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ON THIS DAY…… 16th September 1881

Mr. Candler held an inquest at the Melbourne Morgue on the body of a newly born female child, which was found in a paddock at the Avenue, High Street, Windsor, at halt past 5 o’clock on this day in 1881. The body was wrapped in a piece of coarse canvas, and tied up tightly with some twine Dr. Neild made a post-mortem examination of the body, which was matured, well developed, and larger than the average. The child was born alive, and the cause of death was suffocation. The jury returned a verdict that the deceased was wilfully suffocated, and that some person or persons unknown were guilty of wilful murder.

 

 

ON THIS DAY…… 1st September 1885

A young woman named Martha Jane Heffer, in the employ of Mr. H. M. Sutherland, of the Commercial Bank, Dandenong, was arrested on a charge of having wilfully murdered her female infant, whose body was found in the Dandenong Creek on this day in 1885. While being escorted to the lock up by Mounted-constable Mills the girl admitted that she was the mother of the child. At the lock-up also she confessed to having taken the child and thrown it into the creek about a fortnight ago at 4 o’clock in the morning, and added that she did not know what she was doing. At the inquest, Dr. Moore, who made the post-mortem examination, deposed that the cause of death was strangulation by a neckerchief being tightly tied round the neck not less than 10 minutes after the child had been born, and breathed strongly. A verdict of wilful murder was returned against the prisoner, who was there upon committed to take her trial at the Melbourne Criminal Sessions on September 15. During the inquiry she seemed to be quite oblivious as to what was going on.”

 

On This Day – August 13, 1905

At the police court, Mary Ellen Cuthbert, a young unmarried woman, was charged with having murdered a female infant. The child was found dead in an oilcloth bag, on the banks of the Campaspe, on the 13th August 1905. Accused was housed at the Melbourne Gaol. A certificate was received from the medical officer stating that the woman was not fit to appear before the Court. The case was accordingly adjourned to August 29. Cuthbert was found to be insane.

 

ON THIS DAY…… 16th September 1881

Mr. Candler held an inquest at the Melbourne Morgue on the body of a newly born female child, which was found in a paddock at the Avenue, High Street, Windsor, at halt past 5 o’clock on this day in 1881. The body was wrapped in a piece of coarse canvas, and tied up tightly with some twine Dr. Neild made a post-mortem examination of the body, which was matured, well developed, and larger than the average. The child was born alive, and the cause of death was suffocation. The jury returned a verdict that the deceased was wilfully suffocated, and that some person or persons unknown were guilty of wilful murder.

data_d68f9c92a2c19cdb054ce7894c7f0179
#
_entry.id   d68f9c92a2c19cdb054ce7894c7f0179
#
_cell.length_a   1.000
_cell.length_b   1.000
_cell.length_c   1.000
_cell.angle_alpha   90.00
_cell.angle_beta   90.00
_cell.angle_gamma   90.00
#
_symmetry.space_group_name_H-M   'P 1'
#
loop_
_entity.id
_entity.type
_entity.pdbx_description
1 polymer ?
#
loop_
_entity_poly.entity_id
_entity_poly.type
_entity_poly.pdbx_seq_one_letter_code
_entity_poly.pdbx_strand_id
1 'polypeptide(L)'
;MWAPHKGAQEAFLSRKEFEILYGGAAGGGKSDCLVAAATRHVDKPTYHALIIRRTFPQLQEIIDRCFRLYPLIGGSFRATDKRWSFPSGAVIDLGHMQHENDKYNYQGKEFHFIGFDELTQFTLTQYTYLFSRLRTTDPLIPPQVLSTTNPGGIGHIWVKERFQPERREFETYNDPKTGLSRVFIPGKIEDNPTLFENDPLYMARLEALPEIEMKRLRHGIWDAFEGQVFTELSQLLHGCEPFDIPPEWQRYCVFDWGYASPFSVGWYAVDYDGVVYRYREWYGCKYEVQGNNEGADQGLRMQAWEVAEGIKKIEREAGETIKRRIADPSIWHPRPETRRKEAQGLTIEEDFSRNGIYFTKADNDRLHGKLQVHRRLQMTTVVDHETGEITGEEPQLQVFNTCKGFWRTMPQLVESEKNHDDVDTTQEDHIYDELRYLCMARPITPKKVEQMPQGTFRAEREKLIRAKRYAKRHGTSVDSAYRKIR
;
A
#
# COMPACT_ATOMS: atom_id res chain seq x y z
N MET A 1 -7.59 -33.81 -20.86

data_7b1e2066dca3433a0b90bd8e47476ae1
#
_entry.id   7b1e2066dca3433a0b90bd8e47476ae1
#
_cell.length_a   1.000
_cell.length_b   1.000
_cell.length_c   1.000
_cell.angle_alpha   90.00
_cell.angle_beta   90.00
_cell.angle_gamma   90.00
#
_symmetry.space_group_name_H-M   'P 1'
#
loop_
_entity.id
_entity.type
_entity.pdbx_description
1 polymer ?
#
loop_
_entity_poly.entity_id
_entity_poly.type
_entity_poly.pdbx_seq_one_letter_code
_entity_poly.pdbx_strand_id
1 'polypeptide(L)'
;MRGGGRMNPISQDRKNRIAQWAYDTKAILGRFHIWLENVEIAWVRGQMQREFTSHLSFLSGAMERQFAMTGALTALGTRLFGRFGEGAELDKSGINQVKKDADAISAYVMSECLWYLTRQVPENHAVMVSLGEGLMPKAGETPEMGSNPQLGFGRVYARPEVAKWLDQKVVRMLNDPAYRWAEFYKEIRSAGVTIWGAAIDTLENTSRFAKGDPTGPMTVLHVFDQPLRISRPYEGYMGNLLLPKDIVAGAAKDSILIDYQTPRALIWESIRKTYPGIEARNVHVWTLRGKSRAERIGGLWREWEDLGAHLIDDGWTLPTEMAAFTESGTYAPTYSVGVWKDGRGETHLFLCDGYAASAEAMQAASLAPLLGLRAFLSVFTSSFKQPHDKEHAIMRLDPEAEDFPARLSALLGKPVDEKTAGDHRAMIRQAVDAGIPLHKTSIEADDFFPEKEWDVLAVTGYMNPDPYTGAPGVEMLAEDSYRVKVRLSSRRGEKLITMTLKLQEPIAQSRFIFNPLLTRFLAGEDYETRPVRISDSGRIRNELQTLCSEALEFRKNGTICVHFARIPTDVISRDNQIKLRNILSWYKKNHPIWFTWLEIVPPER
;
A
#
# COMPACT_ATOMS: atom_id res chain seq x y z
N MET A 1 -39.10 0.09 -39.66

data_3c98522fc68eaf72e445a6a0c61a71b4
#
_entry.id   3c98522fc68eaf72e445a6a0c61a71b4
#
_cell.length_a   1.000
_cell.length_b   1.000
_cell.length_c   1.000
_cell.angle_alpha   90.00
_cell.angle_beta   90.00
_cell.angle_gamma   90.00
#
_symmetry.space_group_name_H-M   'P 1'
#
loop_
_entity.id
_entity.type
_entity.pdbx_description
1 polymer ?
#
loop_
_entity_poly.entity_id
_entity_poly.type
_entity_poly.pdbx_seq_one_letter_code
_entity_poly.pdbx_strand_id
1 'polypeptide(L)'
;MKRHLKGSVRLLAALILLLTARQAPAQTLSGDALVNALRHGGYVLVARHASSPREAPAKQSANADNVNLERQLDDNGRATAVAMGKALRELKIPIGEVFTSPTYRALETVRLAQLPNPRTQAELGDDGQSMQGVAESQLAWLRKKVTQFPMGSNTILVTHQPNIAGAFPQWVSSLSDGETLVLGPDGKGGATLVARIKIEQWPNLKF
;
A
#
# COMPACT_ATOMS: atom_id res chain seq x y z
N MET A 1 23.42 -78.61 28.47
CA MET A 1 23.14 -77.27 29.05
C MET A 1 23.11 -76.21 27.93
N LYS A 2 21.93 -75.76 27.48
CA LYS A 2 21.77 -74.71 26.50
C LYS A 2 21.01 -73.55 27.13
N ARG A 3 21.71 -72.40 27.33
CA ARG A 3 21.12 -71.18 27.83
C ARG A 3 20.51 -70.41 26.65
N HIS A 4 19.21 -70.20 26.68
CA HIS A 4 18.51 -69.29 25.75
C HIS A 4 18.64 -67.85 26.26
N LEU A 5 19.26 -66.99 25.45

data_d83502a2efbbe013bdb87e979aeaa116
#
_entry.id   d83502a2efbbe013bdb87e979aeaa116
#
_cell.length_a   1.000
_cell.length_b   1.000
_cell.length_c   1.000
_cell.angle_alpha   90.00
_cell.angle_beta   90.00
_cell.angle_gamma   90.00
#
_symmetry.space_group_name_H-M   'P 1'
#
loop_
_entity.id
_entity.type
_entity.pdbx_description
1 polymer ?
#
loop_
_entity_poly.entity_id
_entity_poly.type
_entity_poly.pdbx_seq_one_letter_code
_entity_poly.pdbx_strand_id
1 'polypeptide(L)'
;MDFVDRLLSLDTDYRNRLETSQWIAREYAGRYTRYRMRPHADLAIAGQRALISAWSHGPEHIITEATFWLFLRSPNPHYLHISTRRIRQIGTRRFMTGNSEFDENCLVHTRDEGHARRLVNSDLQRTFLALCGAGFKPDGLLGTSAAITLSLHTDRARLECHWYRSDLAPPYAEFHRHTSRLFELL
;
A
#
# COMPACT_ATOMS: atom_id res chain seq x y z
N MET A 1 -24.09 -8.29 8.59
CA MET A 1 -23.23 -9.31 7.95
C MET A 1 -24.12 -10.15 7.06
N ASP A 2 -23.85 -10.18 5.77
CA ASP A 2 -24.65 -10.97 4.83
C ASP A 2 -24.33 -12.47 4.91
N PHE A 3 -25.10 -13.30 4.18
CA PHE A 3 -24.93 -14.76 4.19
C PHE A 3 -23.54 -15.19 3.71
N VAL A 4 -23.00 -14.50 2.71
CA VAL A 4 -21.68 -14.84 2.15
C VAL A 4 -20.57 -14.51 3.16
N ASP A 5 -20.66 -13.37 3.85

ON THIS DAY…… 1st September 1885

A young woman named Martha Jane Heffer, in the employ of Mr. H. M. Sutherland, of the Commercial Bank, Dandenong, was arrested on a charge of having wilfully murdered her female infant, whose body was found in the Dandenong Creek on this day in 1885. While being escorted to the lock up by Mounted-constable Mills the girl admitted that she was the mother of the child. At the lock-up also she confessed to having taken the child and thrown it into the creek about a fortnight ago at 4 o’clock in the morning, and added that she did not know what she was doing. At the inquest, Dr. Moore, who made the post-mortem examination, deposed that the cause of death was strangulation by a neckerchief being tightly tied round the neck not less than 10 minutes after the child had been born, and breathed strongly. A verdict of wilful murder was returned against the prisoner, who was there upon committed to take her trial at the Melbourne Criminal Sessions on September 15. During the inquiry she seemed to be quite oblivious as to what was going on.”

 

On This Day – August 13, 1905

At the police court, Mary Ellen Cuthbert, a young unmarried woman, was charged with having murdered a female infant. The child was found dead in an oilcloth bag, on the banks of the Campaspe, on the 13th August 1905. Accused was housed at the Melbourne Gaol. A certificate was received from the medical officer stating that the woman was not fit to appear before the Court. The case was accordingly adjourned to August 29. Cuthbert was found to be insane.